Federal Reserve officials delayed the anticipated interest rate hike due to concerns over global economic activity and inflation, according to minutes released from the Sept. 16-17 meeting between the Federal Reserve Board and the Federal Open Market Committee.
“After assessing the outlook for economic activity, the labor market and inflation, and weighing the uncertainties associated with the outlook, all but one member concluded that, although the U.S. economy had strengthened and labor underutilization had diminished, economic conditions did not warrant an increase in the target range for the federal funds rate at this meeting,” according to minutes from the meeting released on Thursday.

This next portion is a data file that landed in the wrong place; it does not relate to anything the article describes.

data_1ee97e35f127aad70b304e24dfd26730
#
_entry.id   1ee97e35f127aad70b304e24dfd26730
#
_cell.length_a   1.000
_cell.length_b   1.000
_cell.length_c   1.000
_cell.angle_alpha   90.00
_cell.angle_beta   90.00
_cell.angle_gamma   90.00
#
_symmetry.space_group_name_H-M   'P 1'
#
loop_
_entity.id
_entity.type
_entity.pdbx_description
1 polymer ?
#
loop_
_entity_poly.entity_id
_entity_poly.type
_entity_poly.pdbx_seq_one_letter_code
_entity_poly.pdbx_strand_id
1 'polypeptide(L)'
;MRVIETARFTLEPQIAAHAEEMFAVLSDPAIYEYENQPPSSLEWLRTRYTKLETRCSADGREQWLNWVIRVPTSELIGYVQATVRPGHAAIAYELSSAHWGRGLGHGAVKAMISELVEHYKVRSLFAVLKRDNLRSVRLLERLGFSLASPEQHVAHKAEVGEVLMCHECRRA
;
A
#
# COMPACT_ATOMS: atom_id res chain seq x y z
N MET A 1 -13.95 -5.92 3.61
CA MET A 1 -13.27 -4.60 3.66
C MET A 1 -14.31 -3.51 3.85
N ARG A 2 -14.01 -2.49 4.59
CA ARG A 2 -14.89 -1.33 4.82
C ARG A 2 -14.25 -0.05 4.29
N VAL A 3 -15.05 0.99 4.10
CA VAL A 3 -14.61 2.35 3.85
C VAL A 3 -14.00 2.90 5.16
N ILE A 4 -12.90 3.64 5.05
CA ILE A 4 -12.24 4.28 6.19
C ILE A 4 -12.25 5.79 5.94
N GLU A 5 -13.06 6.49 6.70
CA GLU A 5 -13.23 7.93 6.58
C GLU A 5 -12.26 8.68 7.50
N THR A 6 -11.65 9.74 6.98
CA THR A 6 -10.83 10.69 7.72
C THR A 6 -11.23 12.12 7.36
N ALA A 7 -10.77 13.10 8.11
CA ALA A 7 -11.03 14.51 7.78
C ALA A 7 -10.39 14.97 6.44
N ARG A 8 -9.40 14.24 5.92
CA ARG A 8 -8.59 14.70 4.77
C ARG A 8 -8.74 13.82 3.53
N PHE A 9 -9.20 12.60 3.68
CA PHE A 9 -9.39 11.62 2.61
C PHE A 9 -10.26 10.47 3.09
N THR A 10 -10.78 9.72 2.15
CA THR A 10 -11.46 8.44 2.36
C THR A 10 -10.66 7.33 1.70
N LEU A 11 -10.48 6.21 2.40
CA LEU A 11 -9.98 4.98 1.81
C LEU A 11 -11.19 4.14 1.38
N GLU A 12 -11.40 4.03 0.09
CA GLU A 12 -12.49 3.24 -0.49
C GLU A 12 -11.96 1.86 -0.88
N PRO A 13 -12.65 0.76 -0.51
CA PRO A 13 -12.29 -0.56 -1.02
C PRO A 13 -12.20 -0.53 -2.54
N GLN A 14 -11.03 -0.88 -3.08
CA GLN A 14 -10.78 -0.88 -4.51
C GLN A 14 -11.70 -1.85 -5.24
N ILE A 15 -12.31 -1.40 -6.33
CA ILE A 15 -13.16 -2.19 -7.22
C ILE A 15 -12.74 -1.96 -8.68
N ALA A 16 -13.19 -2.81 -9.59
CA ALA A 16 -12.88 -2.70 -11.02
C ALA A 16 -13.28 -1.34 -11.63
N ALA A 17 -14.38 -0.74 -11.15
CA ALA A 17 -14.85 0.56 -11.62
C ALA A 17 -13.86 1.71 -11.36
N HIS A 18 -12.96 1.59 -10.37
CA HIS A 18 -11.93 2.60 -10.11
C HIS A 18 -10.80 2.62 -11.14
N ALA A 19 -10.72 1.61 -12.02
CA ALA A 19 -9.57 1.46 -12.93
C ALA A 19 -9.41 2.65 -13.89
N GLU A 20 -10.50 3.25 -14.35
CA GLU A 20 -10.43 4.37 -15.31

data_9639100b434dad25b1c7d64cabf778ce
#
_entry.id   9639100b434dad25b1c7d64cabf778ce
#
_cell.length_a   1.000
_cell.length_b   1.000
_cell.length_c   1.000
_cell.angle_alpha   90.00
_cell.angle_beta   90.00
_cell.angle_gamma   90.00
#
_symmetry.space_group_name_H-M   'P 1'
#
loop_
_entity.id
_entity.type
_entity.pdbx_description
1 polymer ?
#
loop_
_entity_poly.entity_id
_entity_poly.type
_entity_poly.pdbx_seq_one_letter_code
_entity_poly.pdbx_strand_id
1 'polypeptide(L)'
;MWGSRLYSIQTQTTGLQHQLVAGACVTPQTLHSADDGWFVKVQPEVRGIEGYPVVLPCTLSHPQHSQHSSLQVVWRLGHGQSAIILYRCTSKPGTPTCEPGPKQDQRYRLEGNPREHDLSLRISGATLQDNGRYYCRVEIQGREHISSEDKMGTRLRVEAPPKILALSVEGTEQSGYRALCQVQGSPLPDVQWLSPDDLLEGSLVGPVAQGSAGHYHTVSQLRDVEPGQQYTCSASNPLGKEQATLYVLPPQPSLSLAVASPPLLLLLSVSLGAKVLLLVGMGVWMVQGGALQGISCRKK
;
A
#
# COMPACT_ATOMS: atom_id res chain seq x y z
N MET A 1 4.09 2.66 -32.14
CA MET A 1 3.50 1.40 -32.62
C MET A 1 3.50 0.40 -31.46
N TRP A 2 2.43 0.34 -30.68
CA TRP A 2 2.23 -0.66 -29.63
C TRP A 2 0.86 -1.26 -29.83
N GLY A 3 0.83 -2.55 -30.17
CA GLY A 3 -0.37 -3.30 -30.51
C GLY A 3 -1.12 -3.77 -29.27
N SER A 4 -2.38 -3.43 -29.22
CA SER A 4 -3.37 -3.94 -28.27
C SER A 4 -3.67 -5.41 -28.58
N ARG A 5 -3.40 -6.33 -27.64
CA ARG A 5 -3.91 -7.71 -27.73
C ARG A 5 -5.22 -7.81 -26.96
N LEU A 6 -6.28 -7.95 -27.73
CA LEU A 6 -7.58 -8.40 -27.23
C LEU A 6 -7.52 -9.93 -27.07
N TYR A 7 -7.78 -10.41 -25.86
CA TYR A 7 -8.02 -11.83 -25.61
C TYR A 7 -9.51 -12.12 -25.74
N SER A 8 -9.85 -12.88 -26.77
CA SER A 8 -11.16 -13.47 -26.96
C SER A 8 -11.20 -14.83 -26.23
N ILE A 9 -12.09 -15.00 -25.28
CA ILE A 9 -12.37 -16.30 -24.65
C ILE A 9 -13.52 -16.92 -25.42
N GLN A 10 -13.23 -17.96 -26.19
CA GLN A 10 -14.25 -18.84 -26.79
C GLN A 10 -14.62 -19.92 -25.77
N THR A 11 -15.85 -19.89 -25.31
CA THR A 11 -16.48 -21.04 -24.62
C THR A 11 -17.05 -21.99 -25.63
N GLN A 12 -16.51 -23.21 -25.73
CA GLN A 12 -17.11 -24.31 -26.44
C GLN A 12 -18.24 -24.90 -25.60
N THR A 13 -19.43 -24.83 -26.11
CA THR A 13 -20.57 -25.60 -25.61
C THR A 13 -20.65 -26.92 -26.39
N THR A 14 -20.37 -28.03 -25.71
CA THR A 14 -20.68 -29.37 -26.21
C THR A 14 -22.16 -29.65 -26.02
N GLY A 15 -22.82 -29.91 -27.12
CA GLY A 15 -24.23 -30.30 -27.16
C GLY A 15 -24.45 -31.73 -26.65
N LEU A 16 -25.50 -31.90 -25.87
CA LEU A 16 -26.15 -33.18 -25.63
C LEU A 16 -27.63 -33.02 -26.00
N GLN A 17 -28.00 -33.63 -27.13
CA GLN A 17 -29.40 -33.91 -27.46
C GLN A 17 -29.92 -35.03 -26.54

While the committee expressed several improvements to economic activity, some members noted that further market growth may become restrained due to the financial crisis in China as well as in several other emerging countries. Inflation also remained below the committee’s initial projection—a slowdown attributed to declines in energy and commodity prices. Most members, however, agreed that their confidence in inflation would increase if “economic activity continued to expand at a moderate rate and labor market conditions improved further.”
Due to the varying concerns, the committee decided they needed more concrete information to confirm the “economic outlook had not deteriorated” and inflation would move closer to 2%. One member, however, disagreed and wanted to raise the federal rate immediately following the September meeting. That board member argued that “the current low level of real interest rates was not appropriate in the context of current economic conditions.”
- Jennifer Lehman, NACM marketing and communications associate